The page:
7.0

The Heat

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<i>The Heat</i>

Any discussion of The Heat will likely draw comparison to director Paul Feig’s previous film, Bridesmaids—a watershed moment for contemporary Hollywood. It was the first comedy with an all-female lead cast to become a crossover demographic success since perhaps Nine to Five, which came out more than thirty years ago. This is maybe less surprising when you realize that, for whatever reason, there aren’t that many made in the first place. You have to truly plumb the depths of IMDB to find the likes of Outrageous Fortune, The First Wives Club and Baby Mama, and let’s not kid ourselves into believing Sex and the City has gender-spanning appeal.

Bridesmaids worked so well by treating its characters as people who happen to be women, not the other way around. Which brings us to The Heat, a buddy cop comedy that instead features sketch-comedy caricatures who happen to be women.

Sandra Bullock plays Sarah Ashburn, a straitlaced FBI agent from New York who is great at her job, but pretty much nothing else. Her dedication to the bureau and her arrogance have left her so lonely, the only companionship she enjoys is in stolen moments with a neighbor’s cat. On assignment in Boston to track down a drug lord, Ashburn partners up with a local beat cop played by Melissa McCarthy, coming off her own star-making turn in Bridesmaids. McCarthy’s Shannon Mullins is like a Beantown force of nature. She curses and threatens anyone in her way, striking fear into criminals and coworkers alike, verbally abusing her superiors so much it’s a miracle she hasn’t been fired.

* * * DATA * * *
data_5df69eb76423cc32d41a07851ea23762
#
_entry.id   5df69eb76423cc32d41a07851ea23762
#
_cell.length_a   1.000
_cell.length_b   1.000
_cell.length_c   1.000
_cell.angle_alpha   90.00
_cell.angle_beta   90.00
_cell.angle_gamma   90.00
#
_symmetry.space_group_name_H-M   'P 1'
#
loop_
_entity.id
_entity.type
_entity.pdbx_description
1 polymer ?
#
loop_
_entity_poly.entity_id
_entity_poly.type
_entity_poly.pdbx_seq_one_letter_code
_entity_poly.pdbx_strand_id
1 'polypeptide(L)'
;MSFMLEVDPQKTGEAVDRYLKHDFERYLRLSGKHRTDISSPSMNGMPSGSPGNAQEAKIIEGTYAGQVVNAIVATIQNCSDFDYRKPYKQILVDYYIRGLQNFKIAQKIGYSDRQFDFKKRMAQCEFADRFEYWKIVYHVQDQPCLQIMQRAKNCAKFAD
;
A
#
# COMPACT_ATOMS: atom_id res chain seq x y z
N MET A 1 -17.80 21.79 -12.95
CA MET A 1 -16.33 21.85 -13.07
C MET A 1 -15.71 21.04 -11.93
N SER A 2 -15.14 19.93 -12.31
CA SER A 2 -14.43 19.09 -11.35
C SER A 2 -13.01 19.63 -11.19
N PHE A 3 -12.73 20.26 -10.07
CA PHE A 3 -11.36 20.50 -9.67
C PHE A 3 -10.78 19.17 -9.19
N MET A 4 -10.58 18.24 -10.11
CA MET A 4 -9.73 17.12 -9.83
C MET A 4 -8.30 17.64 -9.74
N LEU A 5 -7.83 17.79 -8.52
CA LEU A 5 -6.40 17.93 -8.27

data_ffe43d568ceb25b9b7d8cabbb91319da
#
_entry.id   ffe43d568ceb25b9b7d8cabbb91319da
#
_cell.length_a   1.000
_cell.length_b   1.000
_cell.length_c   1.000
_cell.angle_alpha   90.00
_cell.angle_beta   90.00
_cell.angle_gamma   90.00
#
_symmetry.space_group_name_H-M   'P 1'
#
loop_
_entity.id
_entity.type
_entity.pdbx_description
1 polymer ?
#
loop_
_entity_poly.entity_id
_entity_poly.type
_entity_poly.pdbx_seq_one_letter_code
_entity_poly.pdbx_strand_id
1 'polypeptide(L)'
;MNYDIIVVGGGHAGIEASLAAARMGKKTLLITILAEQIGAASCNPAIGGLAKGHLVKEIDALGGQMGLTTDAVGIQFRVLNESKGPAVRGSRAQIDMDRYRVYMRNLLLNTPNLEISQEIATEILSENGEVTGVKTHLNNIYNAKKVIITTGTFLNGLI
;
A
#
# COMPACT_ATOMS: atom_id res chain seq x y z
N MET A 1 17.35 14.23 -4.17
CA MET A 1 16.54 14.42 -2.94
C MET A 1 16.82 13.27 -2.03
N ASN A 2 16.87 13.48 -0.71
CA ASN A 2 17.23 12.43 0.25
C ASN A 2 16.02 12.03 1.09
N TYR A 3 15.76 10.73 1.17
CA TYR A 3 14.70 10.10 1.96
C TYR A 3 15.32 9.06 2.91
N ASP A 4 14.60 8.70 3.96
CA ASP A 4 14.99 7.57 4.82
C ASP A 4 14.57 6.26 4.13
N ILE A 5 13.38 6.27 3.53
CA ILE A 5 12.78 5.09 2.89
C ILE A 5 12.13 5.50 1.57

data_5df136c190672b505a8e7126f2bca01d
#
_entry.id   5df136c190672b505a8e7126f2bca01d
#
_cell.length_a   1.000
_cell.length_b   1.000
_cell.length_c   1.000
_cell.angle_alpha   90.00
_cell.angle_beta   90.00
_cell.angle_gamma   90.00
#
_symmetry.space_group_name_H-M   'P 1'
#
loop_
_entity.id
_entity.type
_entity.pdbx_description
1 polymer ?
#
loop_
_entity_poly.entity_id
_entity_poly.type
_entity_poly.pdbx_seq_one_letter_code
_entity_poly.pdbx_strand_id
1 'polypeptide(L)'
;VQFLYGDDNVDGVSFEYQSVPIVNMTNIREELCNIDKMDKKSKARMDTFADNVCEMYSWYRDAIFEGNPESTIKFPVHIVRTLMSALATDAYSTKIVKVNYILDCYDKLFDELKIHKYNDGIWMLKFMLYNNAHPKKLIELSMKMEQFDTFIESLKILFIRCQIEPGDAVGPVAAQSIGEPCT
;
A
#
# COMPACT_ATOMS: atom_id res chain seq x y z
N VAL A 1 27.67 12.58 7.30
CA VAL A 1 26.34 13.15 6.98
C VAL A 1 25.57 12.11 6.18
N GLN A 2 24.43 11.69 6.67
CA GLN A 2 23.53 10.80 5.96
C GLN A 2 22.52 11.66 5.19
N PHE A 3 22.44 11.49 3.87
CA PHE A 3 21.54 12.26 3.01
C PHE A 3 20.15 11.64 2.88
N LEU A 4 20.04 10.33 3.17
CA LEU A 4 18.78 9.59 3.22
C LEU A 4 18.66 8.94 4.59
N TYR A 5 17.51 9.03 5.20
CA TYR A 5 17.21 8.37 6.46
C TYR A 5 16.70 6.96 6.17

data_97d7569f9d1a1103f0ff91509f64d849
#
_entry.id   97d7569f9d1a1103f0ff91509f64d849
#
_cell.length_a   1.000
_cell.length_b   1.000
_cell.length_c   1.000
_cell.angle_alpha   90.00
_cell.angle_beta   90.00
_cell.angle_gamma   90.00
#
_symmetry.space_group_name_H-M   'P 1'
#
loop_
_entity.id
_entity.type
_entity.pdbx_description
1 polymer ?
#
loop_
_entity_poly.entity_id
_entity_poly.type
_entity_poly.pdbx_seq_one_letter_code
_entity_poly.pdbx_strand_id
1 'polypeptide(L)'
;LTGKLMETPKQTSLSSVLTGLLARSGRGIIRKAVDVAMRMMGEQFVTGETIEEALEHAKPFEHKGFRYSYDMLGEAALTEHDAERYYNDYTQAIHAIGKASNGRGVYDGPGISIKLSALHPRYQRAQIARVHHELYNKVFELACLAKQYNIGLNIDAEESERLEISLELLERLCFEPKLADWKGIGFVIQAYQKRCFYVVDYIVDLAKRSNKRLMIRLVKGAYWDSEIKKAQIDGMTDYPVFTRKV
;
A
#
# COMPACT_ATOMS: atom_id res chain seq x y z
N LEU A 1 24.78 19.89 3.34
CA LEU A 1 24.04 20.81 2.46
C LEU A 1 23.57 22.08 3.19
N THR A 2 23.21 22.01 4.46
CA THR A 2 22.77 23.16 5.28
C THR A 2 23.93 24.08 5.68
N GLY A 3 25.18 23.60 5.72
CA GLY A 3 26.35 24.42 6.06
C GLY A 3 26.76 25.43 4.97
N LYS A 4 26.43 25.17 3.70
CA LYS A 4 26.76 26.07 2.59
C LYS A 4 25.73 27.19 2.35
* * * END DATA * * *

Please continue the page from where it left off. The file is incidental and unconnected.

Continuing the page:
Casting Bullock and McCarthy in these roles was a minor stroke of genius. The two are very comedically gifted, and they have a great time working off each other. But the film sometimes leans on the comedy and their improv too much, often sacrificing believability for silly, albeit laugh-out-loud, moments. It’s a little hard to buy that someone wouldn’t actually know the word “curtains,” for example (Mullins calls them “window blankets” or something like that). Or that Mullins’s family (including Jane Curtin, Nate Corddry, Bill Burr, and Michael Rapaport) could be so dense as to wonder if Sandra Bullock’s Ashburn is actually a dude.

There’s plenty to laugh at and enjoy in The Heat, it’s just a little disappointing that the script is lightweight and uneven, and any emotional heft is delivered as an afterthought. It’s a breezy, low-impact good time that distinguishes itself as a comedy starring two women … by being almost indistinguishable from any other pleasant comedies starring anyone else.

Director: Paul Feig
Writer: Katie Dippold
Starring: Sandra Bullock, Melissa McCarthy, Demián Bichir, Marlon Wayans, Michael Rapaport, Michael McDonald
Release Date: June 28, 2013

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